Friday, January 29, 2010

Where Have You Gone, Ted Hemenway?


Whiskey Cobbler

(Use large bar glass)

2 wine-glasses of whiskey.
1 tablespoonful of sugar.
2 or 3 slices of orange.

Fill the tumbler with ice, and shake well. Imbibe through a straw.

* * *

Don't leave - even if you don't like baseball, because this isn't about that, not really, but it has to start there, on a diamond in Modesto.

If you knew me, you'd know I like baseball. If you asked why, I'd credit my Dad. When we played catch with Tony - 'Wheels' to his friends and family from Hiawatha - he'd always tell his three boys that the further away he got from Carbon County, Utah, the closer he got to the Major Leagues. But playing catch with him? The pleasure of that? Even that time in sixth grade when he had me shagging flyballs at Woodrow Park - no one hit flies like my dad - even then, when the day ended with a dislocated elbow because I tried to throw the ball as far as he could hit? Those times with my dad, the baseball slapslapping into our gloves, did a lot to make me fall in love with the Game.  But there was another man who played a part, too.

Ted Hemenway.

One of your options - if you watched television in Modesto, in 1972 - was, if you were so inclined, to tune into Bingo With Ramona. I was inclined. Broadcast in black and white, I watched it and played it and one great afternoon, I made Bingo. Instead of calling it out, you had to call the station and read off your numbers. I thought I won the cash first prize. But someone dialed faster than my five-year-old fingers, and I had to make do with season tickets to the Modesto Reds.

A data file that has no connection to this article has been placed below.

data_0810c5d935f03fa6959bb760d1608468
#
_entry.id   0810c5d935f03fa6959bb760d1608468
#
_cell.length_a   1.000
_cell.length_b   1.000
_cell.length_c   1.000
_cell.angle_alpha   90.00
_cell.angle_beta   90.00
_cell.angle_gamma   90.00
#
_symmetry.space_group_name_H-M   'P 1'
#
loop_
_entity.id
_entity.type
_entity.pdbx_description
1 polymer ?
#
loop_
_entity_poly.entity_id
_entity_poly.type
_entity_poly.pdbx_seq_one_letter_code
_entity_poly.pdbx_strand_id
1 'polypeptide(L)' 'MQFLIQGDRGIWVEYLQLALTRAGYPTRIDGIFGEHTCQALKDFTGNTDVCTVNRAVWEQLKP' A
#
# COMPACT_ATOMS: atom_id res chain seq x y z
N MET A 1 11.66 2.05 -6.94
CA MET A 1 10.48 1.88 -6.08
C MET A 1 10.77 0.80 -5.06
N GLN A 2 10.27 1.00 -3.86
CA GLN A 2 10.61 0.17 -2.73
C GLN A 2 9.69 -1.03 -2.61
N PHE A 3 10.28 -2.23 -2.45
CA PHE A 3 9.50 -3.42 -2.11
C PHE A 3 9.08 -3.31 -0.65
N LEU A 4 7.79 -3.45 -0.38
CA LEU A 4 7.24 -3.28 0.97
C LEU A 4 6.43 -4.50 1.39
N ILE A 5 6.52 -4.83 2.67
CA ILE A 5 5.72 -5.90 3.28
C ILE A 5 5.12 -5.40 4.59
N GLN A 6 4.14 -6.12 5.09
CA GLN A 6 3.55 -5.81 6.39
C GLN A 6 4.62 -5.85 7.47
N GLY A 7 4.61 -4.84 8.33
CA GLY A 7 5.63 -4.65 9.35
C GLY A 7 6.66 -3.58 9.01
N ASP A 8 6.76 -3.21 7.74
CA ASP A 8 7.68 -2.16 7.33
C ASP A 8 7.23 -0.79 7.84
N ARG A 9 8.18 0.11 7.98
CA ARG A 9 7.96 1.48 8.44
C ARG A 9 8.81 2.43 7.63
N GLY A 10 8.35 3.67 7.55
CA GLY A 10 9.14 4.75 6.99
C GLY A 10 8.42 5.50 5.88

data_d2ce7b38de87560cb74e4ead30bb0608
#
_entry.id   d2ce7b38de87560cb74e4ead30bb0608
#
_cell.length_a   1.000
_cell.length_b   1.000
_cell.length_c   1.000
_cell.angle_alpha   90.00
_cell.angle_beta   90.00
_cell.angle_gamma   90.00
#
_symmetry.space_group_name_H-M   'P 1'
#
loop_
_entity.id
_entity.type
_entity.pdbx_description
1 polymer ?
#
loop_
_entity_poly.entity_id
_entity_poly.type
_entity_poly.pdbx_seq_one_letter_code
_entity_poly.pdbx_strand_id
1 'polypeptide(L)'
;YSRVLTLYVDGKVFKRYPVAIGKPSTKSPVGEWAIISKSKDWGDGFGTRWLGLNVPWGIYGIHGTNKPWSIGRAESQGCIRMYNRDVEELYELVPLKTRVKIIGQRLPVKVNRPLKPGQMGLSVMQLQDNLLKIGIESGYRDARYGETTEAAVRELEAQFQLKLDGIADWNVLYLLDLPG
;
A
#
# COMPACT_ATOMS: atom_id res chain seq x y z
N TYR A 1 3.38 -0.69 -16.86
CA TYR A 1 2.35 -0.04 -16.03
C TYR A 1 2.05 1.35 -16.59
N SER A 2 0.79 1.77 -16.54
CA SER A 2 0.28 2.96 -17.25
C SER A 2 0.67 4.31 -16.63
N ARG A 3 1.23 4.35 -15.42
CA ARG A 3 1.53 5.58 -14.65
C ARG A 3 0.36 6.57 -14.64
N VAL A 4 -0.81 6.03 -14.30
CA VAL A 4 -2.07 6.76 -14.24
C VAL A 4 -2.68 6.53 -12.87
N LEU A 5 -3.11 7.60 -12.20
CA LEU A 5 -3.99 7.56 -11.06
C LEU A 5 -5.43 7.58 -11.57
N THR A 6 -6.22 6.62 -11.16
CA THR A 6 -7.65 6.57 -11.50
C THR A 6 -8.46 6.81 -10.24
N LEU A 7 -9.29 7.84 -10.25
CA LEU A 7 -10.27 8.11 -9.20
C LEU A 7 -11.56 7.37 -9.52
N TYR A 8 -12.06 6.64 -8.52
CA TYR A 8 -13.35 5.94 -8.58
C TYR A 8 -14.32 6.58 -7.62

Baseball tickets instead of money? carped my little self.

My parents, though, they knew better, and so from April through August, we traveled across town and watched a team on its way to winning the title that season.

The Reds were a Class A farm team for the St. Louis Cardinals, and that year they were great.  You wouldn’t have known how good they were going to be based on their ballpark. Del Webb Field was not state of the art. Bleacher seats, one concession stand. One drinking fountain near those concessions, its white enamel stained rust-red near the faucet. But that fountain would become more beautiful than the Trevi on the day I wandered, alone, under the bleachers. Wandered through the skinny crossbeams holding up the seats. Crushing peanut shells, looking for foul balls, instead discovering my first tossed away – but still lit – cigarette. Dragging on it – once, strong – sent me running for Del Webb’s beautiful, rusty fountain.

And sorry, I don't mean to dwell on Del Webb Field, because this is supposed to be about Ted. But the field was so important, and also the people we met there - what was the name of the vendor selling popcorn and crackerjacks, that man who always had his hair slicked back, fifties style? Those stands he stalked were like pews, and we his congregation.

To get to his stands, you walked past the Red's dugout, then up a few steps - the stands were to the left, third-base side. But that landing there? At the top of the steps? You could look right into the Red's dugout from that magic spot.

There was always a player sitting in the dugout, at the end nearest the magic spot. The same player every game. A pitcher named Hemenway.

Ted was a lanky righthander. About my dad's height. 6'2", maybe 6'3". But probably no more than 170 lbs. We went to so many games that year. The year George Wallace was shot. The year of Watergate.  Of the signing of the SALT treaty. The year McGovern chose Eagleton to be his running mate. The year Eagleton withdrew. That all happened during that great season for the Modesto Reds, with Ted Hemenway sitting at the end of the dugout, and me sitting on the other side of the chainlink fence separating us. Me yakking away to a real, live ballplayer. That real, live ballplayer listening.